So over the past weekend, my wife and I met up with some of her friends to go apple picking at a local orchard. If I’m going to be honest, when I go to apple orchards or local farms, I am not excited for the fruit picking so much as I am excited to buy all the cool jams, seasonings, and other products they sell that you can’t find in a grocery store. Maybe this means I have a consumer problem, I’m not sure!

As we were picking the apples, I couldn’t help but notice the thick smell of rotten, vinegary apples that saturated the tree fields. This is because many of the apples had fallen off the tree and for some time had been rotting in the soil. The smell and sight of these nasty apples immediately reminded me of one of my favorite sermon illustrations from Pastor Paul Tripp. I’ve heard him use his illustration of a pulpy apple tree many times before. It is no coincidence then that when I came home and continued reading Instruments in the Redeemer’s Hands, he used the illustration again! This was clearly a direct sign from God that I needed to blog about it (sarcasm).

Pastor Tripp’s illustration is concerned with addressing the matters of the heart. Tripp is a pastor who is very active and concerned with Biblical counseling. I’ve heard him speak in person at The Gospel Coalition conference, read numerous articles and book excerpts, and heard a handful of sermons. What I love about Tripp’s approach is that he understands how all of our approaches to eradicating and fighting sin in our lives must be concerned with matters of the heart. Too often, he says, our approach to looking at sin in our lives involves just step-by-step plans to prevent behaviors, but the desires of our heart never change.

Let’s take a look at his illustration:

Let’s say I have an apple tree in my backyard. Each year its apples are dry, wrinkled, brown and pulpy. After several seasons my wife says, “It doesn’t make any sense to have this huge tree and never be able to eat any apples. Can’t you do something?” One day my wife looks out the window to see me in the yard, carrying branch cutters, an industrial grade staple gun, a ladder, and two bushels of apples.

I climb the ladder, cut off all the pulpy apples, and staple shiny, red apples onto every branch of the tree. From a distance our tree looks like it is full of a beautiful harvest. But if you were my wife, what would you be thinking of me at this moment?

If a tree produces bad apples year after year, there is something drastically wrong with its system, down to its very roots. I won’t solve the problem by stapling new apples onto the branches. They also will rot because they are not attached to a life-giving system. And next spring, I will have the same problem again. I will not see a new crop of healthy apples because my solution has not gone to the heart of the problem. If the tree’s roots remain unchanged, it will never produce good apples.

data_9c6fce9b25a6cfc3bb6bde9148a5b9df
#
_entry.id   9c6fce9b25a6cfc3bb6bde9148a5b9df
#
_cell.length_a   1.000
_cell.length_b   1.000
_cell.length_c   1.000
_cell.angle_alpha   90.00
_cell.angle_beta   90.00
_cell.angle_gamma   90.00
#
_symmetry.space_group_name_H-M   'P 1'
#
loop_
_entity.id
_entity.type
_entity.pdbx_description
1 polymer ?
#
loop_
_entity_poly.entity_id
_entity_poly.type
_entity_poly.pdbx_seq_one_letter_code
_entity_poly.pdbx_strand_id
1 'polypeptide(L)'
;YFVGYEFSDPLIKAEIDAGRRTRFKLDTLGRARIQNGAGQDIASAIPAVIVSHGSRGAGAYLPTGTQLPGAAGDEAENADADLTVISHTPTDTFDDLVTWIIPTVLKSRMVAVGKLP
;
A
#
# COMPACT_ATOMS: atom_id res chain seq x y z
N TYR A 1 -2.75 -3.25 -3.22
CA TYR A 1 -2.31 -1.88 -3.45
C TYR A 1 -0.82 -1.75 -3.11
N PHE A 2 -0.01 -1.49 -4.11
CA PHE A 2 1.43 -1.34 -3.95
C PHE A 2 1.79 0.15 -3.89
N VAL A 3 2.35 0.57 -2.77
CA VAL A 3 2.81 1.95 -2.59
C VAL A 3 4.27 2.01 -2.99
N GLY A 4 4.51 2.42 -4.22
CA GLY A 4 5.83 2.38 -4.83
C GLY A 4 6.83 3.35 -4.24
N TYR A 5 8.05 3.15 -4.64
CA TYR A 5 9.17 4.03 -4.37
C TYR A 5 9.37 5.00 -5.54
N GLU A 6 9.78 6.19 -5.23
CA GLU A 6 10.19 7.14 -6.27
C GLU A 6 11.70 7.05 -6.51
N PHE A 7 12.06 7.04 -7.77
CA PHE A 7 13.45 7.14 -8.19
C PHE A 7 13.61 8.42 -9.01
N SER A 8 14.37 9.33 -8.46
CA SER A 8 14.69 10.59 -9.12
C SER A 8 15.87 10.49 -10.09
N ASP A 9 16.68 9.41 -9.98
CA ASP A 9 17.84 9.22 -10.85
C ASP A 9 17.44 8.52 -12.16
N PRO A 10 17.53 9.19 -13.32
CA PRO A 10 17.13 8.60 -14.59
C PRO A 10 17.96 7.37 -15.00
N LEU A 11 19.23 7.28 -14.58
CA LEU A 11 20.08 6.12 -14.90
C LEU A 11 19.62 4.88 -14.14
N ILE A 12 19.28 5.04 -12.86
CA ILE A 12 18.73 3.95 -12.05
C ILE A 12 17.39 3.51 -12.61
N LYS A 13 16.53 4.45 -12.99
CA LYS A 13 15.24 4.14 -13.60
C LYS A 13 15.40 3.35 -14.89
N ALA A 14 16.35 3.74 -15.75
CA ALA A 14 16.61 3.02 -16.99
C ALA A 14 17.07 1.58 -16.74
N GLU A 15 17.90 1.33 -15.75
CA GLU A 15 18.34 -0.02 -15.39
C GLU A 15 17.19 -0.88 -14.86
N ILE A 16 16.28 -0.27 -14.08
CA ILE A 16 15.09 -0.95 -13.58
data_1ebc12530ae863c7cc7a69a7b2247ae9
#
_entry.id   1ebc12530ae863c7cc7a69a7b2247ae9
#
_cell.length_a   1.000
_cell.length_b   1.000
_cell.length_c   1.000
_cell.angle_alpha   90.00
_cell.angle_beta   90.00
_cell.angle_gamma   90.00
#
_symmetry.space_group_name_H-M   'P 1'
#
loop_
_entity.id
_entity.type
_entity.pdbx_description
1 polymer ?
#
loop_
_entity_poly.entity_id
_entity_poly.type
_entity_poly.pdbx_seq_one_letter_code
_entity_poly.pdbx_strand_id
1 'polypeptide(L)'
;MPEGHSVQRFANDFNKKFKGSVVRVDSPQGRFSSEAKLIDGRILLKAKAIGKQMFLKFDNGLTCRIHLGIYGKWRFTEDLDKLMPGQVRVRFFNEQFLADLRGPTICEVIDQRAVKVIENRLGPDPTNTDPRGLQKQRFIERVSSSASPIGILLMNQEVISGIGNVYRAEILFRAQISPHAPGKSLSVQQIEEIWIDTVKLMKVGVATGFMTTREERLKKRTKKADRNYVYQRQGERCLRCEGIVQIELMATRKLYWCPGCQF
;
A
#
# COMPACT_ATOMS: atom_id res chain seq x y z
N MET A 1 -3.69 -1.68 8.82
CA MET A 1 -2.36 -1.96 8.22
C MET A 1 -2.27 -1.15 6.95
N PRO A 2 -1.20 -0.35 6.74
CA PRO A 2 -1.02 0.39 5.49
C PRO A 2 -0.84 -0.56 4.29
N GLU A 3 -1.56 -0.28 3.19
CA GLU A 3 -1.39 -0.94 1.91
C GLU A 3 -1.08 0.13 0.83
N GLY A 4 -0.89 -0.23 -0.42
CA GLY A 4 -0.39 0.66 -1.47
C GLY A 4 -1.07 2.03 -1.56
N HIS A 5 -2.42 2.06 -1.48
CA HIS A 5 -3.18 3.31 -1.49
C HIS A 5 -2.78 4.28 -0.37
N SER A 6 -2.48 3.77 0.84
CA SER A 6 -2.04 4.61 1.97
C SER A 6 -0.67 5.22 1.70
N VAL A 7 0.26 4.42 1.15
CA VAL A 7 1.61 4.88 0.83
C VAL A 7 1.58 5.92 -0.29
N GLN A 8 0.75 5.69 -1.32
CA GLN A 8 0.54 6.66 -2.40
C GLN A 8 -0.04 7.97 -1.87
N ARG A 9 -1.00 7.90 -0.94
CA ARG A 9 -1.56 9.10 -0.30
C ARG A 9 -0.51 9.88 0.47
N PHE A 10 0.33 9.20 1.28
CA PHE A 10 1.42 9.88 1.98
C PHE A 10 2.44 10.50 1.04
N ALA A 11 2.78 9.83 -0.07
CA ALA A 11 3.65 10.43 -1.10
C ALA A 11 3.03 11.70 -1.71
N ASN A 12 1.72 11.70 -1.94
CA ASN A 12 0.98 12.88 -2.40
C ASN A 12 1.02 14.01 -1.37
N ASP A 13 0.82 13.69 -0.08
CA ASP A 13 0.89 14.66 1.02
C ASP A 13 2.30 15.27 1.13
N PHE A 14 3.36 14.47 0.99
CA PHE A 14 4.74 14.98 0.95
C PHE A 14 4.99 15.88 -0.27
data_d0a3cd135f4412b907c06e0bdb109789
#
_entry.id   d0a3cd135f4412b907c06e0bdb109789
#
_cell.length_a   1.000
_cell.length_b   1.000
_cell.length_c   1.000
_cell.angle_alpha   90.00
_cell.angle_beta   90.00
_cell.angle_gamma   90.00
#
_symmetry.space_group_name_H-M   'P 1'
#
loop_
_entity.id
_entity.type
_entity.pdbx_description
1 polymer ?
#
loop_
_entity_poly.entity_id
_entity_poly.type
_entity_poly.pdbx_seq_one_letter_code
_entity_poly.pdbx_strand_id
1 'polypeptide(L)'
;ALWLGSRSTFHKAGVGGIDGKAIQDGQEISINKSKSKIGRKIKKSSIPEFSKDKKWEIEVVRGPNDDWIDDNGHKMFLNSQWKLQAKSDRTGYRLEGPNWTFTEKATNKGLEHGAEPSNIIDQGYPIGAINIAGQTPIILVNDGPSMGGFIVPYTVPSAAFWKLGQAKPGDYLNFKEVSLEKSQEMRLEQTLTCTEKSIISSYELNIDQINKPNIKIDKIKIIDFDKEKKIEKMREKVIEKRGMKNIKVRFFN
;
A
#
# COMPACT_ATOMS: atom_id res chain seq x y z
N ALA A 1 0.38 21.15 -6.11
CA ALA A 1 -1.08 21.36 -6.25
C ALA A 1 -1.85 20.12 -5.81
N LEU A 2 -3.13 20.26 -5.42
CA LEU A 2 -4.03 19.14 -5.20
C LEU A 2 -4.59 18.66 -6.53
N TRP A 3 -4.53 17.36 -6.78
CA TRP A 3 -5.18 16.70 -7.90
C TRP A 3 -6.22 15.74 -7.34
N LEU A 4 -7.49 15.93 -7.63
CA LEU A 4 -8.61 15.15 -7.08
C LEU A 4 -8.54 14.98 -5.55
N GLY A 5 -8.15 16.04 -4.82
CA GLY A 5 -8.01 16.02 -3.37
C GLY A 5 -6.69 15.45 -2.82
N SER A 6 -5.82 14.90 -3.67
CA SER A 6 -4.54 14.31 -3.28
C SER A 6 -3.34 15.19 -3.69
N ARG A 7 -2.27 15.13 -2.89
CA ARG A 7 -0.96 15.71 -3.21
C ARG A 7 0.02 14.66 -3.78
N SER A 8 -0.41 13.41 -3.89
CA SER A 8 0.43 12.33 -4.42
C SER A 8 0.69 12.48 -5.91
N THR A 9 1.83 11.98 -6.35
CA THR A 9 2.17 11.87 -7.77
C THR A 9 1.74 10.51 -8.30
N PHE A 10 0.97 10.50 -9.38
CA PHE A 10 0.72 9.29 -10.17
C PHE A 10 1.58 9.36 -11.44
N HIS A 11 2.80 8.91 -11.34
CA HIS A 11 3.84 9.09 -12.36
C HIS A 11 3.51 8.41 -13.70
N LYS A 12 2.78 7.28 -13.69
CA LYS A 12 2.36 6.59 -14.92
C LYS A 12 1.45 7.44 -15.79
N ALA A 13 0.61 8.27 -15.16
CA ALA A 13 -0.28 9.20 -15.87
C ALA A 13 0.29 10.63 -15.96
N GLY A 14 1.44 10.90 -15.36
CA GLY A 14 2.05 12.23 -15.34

The point is that, in personal ministry, much of what we do to produce growth and change in ourselves and others is little more than “fruit stapling.” It attempts to exchange apples for apples without examining the heart, the root behind the behavior. This is the very thing for which Christ criticized the Pharisees. – Instruments in the Redeemers Hands, 63

This illustration is just too good! I am in complete agreement with Tripp, that much of what the Church offers is merely a system of exchanging apples for apples without getting to the heart of the problem. The Bible again and again speaks plainly to this, but I’m not sure why we so often miss it. I love the example God gives us in Jeremiah 2. When God sends Jeremiah to speak to Israel about their numerous sins and lack of faithfulness towards him, what is the message he gives to Jeremiah?

      for my people have committed two evils:
                  they have forsaken me,
      the fountain of living waters,
                  and hewed out cisterns for themselves,
      broken cisterns that can hold no water. – Jer. 2:13

God did not give Jeremiah a list of numerous sins that the Israelites could topically address with any law-keeping system. God was, and has always been, concerned with matters of the heart. And in this case, as it always is, his people were covetous idolaters with a heart problem.

Much could be said to the subject of addressing heart change, but for now I will leave the reader with four questions. When seeking to fight sin in your life, ask yourself these questions:

  1. Do you want to fight your sin simply because you know (intellectually) it is bad? Or is your desire to fight sin growing out of a genuine hatred for your sin and a genuine love for Christ?
  2. How does the gospel inform how you’re addressing your sin problem? The gospel is applicable to any and all sins.
  3. Would the world be able to offer the same advice you’re giving yourself? The Christian has a unique advantage in fighting sinful behavior the world does not have: Christ and the Holy Spirit, through the power of the gospel. Don’t waste your time on a 10-step plan to remedying anger that involves “counting to ten” and “going on long walks to alleviate stress.” These steps may be useful, but they don’t address your heart problem.
  4. Finally, are you merely putting a plan in place that will prevent behavior, or are you applying the gospel to your heart so that your very desires change?

 



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